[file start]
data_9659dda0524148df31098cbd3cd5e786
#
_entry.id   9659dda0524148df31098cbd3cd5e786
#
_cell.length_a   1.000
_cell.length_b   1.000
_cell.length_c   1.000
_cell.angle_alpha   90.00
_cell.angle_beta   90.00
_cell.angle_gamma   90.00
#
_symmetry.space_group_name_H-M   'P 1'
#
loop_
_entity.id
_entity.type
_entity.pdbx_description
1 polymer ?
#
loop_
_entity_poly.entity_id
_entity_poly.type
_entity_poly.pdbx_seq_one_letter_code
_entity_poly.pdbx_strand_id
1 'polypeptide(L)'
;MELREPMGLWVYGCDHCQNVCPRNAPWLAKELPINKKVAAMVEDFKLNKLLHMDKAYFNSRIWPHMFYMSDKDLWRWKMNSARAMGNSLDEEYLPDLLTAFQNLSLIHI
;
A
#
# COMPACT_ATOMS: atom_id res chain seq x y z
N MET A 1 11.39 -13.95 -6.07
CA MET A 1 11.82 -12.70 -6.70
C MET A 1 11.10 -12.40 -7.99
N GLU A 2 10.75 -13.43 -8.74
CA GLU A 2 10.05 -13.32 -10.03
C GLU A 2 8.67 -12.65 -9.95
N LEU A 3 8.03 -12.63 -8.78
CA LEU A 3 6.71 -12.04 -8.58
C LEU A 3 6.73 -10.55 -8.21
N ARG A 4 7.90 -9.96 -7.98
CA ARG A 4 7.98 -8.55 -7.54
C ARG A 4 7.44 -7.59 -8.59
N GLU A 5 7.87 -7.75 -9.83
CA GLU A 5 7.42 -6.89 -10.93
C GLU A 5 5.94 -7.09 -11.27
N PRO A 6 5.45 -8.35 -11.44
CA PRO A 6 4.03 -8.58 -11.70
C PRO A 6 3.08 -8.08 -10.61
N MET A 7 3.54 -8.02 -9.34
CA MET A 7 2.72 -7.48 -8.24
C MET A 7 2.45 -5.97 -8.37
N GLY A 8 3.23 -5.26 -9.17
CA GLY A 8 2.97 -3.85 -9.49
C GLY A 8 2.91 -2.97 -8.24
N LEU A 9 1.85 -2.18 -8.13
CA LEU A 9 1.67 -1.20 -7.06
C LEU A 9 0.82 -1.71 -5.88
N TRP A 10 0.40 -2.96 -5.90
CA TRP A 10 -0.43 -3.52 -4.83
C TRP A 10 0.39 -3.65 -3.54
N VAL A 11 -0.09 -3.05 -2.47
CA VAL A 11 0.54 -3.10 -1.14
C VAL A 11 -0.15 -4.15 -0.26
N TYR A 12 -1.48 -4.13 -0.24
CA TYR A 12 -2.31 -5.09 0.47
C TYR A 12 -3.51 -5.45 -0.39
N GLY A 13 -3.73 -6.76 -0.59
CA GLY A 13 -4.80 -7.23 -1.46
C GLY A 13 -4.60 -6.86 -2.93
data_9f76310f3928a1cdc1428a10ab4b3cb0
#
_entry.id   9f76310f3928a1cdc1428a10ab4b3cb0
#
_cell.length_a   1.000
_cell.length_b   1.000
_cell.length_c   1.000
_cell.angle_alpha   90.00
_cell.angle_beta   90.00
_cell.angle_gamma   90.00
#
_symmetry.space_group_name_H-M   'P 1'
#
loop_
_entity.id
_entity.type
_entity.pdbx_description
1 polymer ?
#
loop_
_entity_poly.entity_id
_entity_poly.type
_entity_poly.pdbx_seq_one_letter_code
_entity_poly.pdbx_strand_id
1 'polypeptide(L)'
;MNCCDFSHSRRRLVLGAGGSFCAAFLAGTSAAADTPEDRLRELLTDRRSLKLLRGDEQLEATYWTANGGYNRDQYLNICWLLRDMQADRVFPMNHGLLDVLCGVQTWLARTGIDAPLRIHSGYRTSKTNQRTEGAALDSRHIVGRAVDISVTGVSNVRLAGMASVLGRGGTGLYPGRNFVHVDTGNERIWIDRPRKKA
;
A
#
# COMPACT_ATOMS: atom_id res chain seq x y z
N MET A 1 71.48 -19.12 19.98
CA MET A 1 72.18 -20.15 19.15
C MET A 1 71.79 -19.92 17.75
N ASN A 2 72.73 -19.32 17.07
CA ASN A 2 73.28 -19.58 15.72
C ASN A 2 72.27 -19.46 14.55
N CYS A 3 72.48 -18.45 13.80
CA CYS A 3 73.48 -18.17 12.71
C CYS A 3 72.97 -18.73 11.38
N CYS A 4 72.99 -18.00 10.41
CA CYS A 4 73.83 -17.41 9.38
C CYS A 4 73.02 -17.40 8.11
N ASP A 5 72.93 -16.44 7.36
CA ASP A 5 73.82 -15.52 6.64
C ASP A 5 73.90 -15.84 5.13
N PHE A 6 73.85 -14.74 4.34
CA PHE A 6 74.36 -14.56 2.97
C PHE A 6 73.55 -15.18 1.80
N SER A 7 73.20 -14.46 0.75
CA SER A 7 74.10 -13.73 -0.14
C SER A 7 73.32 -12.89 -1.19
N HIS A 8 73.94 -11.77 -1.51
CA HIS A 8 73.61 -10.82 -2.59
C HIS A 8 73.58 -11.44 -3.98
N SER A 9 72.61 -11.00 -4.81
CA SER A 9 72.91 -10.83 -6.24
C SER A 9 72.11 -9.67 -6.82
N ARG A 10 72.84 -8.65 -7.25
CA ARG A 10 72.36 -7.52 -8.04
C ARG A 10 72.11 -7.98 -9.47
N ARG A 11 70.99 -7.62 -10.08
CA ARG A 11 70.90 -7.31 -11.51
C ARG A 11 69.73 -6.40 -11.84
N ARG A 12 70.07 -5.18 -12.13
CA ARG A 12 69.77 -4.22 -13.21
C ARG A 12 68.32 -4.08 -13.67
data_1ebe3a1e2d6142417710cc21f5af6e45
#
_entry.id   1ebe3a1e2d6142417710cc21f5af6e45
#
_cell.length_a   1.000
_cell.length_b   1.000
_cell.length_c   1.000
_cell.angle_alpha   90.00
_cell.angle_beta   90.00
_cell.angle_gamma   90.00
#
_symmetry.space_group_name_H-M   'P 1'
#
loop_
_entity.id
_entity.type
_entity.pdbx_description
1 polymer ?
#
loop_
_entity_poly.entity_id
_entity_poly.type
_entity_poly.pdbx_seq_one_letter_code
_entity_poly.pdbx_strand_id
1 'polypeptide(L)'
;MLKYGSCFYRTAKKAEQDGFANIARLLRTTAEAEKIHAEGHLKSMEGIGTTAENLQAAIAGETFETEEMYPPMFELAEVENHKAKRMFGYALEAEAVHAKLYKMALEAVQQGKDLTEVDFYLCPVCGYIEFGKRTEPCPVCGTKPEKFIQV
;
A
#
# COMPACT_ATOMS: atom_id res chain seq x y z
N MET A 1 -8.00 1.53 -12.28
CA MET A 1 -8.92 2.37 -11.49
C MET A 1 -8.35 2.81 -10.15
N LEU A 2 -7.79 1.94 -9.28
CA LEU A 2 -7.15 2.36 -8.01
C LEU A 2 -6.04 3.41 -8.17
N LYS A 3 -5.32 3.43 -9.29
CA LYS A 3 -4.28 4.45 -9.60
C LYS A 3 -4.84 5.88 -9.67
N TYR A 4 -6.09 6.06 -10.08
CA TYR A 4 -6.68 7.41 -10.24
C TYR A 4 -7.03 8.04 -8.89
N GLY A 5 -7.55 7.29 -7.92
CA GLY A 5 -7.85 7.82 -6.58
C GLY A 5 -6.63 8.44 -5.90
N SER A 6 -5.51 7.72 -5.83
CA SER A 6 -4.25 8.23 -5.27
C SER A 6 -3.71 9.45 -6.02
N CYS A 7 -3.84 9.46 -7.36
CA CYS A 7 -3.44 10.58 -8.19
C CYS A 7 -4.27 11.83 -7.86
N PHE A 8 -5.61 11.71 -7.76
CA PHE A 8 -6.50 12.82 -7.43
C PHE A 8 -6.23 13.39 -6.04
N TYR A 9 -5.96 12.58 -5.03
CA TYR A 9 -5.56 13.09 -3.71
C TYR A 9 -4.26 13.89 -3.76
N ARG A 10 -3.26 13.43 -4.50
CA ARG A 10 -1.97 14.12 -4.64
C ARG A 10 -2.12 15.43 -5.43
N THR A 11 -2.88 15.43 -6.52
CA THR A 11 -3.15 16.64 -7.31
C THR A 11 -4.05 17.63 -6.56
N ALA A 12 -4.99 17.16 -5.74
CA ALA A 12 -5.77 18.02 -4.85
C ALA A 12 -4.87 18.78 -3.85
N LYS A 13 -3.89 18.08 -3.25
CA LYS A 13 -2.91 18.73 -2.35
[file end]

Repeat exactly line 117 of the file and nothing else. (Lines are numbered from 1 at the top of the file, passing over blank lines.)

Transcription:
C PHE A 6 73.55 -15.18 1.80